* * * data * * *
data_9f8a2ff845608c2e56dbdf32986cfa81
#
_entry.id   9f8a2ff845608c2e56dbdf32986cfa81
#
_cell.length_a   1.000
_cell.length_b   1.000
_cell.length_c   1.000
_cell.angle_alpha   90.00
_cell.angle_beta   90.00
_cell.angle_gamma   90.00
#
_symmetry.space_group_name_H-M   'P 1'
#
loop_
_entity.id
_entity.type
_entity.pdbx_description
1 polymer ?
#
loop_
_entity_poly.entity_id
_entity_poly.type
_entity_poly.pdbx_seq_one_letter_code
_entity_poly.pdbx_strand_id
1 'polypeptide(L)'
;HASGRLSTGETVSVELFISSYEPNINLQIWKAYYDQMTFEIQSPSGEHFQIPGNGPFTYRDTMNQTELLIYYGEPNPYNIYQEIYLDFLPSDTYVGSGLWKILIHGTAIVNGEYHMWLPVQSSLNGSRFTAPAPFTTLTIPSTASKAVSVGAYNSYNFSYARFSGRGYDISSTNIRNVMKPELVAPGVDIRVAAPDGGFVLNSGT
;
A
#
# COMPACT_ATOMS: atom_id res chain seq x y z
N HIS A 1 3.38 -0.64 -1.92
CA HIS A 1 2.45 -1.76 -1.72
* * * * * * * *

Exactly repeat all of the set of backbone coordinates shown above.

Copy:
data_9f8a2ff845608c2e56dbdf32986cfa81
#
_entry.id   9f8a2ff845608c2e56dbdf32986cfa81
#
_cell.length_a   1.000
_cell.length_b   1.000
_cell.length_c   1.000
_cell.angle_alpha   90.00
_cell.angle_beta   90.00
_cell.angle_gamma   90.00
#
_symmetry.space_group_name_H-M   'P 1'
#
loop_
_entity.id
_entity.type
_entity.pdbx_description
1 polymer ?
#
loop_
_entity_poly.entity_id
_entity_poly.type
_entity_poly.pdbx_seq_one_letter_code
_entity_poly.pdbx_strand_id
1 'polypeptide(L)'
;HASGRLSTGETVSVELFISSYEPNINLQIWKAYYDQMTFEIQSPSGEHFQIPGNGPFTYRDTMNQTELLIYYGEPNPYNIYQEIYLDFLPSDTYVGSGLWKILIHGTAIVNGEYHMWLPVQSSLNGSRFTAPAPFTTLTIPSTASKAVSVGAYNSYNFSYARFSGRGYDISSTNIRNVMKPELVAPGVDIRVAAPDGGFVLNSGT
;
A
#
# COMPACT_ATOMS: atom_id res chain seq x y z
N HIS A 1 3.38 -0.64 -1.92
CA HIS A 1 2.45 -1.76 -1.72